God’s Immeasurable Love

A sermon on the Second Sunday of Lent 2011

John 3:1-17

Nicodemus Visits Jesus

Now there was a Pharisee named Nicodemus, a leader of the Jews. He came to Jesus by night and said to him, ‘Rabbi, we know that you are a teacher who has come from God; for no one can do these signs that you do apart from the presence of God.’ Jesus answered him, ‘Very truly, I tell you, no one can see the kingdom of God without being born from above.’ Nicodemus said to him, ‘How can anyone be born after having grown old? Can one enter a second time into the mother’s womb and be born?’ Jesus answered, ‘Very truly, I tell you, no one can enter the kingdom of God without being born of water and Spirit. What is born of the flesh is flesh, and what is born of the Spirit is spirit. Do not be astonished that I said to you, “You must be born from above.” The wind blows where it chooses, and you hear the sound of it, but you do not know where it comes from or where it goes. So it is with everyone who is born of the Spirit.’ Nicodemus said to him, ‘How can these things be?’ Jesus answered him, ‘Are you a teacher of Israel, and yet you do not understand these things?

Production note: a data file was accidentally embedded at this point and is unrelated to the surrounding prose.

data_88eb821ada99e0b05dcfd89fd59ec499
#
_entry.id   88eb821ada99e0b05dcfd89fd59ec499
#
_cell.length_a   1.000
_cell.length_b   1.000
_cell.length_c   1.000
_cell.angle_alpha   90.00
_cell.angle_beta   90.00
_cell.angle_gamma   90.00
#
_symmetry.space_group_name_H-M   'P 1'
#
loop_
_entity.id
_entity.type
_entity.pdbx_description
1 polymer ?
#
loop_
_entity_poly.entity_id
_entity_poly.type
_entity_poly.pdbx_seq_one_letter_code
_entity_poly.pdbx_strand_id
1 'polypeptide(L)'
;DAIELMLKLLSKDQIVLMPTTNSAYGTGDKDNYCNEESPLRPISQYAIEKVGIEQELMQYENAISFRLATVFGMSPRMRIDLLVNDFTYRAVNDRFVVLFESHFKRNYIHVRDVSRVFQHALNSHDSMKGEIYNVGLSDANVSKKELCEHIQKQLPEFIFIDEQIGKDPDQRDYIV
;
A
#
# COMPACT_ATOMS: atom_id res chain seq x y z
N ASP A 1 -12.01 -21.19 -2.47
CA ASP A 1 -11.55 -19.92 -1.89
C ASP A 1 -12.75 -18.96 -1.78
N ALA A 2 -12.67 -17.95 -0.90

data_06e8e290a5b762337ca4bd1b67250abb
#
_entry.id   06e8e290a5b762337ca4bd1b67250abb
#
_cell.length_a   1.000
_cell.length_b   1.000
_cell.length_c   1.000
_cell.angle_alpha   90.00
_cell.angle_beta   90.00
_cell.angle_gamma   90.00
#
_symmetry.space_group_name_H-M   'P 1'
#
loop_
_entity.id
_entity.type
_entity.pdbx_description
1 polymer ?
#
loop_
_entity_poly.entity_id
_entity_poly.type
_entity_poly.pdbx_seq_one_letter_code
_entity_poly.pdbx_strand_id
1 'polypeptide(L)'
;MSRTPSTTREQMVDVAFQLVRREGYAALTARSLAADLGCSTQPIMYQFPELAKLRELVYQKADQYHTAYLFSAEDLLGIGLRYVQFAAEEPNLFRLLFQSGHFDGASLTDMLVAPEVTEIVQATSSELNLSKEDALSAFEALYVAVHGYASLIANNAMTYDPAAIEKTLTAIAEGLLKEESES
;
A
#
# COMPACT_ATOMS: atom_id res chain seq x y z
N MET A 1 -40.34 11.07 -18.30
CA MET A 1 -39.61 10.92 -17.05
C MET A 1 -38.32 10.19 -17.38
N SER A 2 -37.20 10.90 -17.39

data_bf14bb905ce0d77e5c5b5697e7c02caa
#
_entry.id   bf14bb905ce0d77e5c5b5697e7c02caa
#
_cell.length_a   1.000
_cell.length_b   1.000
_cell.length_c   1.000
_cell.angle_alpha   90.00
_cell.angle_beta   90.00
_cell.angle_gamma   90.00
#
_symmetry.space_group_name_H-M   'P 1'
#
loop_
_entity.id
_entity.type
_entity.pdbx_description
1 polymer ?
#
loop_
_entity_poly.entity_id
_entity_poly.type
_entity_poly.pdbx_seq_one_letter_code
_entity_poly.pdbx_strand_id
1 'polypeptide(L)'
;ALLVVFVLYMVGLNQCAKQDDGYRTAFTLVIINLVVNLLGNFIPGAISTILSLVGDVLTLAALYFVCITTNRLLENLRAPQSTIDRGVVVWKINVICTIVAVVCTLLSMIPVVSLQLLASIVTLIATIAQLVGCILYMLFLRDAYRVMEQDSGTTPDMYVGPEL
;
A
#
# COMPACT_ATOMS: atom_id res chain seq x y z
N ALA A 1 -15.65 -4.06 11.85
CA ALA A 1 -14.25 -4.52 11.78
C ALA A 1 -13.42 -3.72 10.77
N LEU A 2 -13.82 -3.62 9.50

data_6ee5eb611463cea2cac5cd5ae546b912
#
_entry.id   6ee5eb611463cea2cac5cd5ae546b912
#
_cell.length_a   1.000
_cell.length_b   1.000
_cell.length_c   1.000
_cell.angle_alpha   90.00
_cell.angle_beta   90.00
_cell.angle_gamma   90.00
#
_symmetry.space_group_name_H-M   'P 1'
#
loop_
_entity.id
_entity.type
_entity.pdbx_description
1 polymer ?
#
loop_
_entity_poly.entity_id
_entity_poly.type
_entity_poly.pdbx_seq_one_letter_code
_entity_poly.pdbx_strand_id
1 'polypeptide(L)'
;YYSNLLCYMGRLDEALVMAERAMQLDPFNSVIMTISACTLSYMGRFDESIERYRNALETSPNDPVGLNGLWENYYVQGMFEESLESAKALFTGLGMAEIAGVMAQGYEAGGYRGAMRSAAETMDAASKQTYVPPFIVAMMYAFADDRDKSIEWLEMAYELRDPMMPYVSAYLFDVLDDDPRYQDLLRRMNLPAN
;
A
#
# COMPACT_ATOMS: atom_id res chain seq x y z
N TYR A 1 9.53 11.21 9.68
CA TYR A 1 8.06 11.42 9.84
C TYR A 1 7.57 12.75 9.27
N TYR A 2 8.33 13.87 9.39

‘Very truly, I tell you, we speak of what we know and testify to what we have seen; yet you do not receive our testimony. If I have told you about earthly things and you do not believe, how can you believe if I tell you about heavenly things? No one has ascended into heaven except the one who descended from heaven, the Son of Man. And just as Moses lifted up the serpent in the wilderness, so must the Son of Man be lifted up, that whoever believes in him may have eternal life.

‘For God so loved the world that he gave his only Son, so that everyone who believes in him may not perish but may have eternal life. ‘Indeed, God did not send the Son into the world to condemn the world, but in order that the world might be saved through him.

Children’s Time: Show a measuring cup, tape measure and pocket watch… What do these all have in common? They measure things! Can you measure God’s love? Would it fit in this cup? (“my cup runneth over”) Could we use this measuring tape (“as far as the east is from the west… so far has he cast our sins”) Could we use a watch (“God’s love is from everlasting to everlasting”). Nope. Can’t measure it… God’s love is so great we could never grab a hold of it. But we can experience it. In our lesson today, Jesus said: “God so loved the world that he gave his only son, and whoever believes in him shall not perish but have eternal life.” Let’s thank God for the un-measurable gift of love we have in Jesus! (credit to: Sermons4kids.com)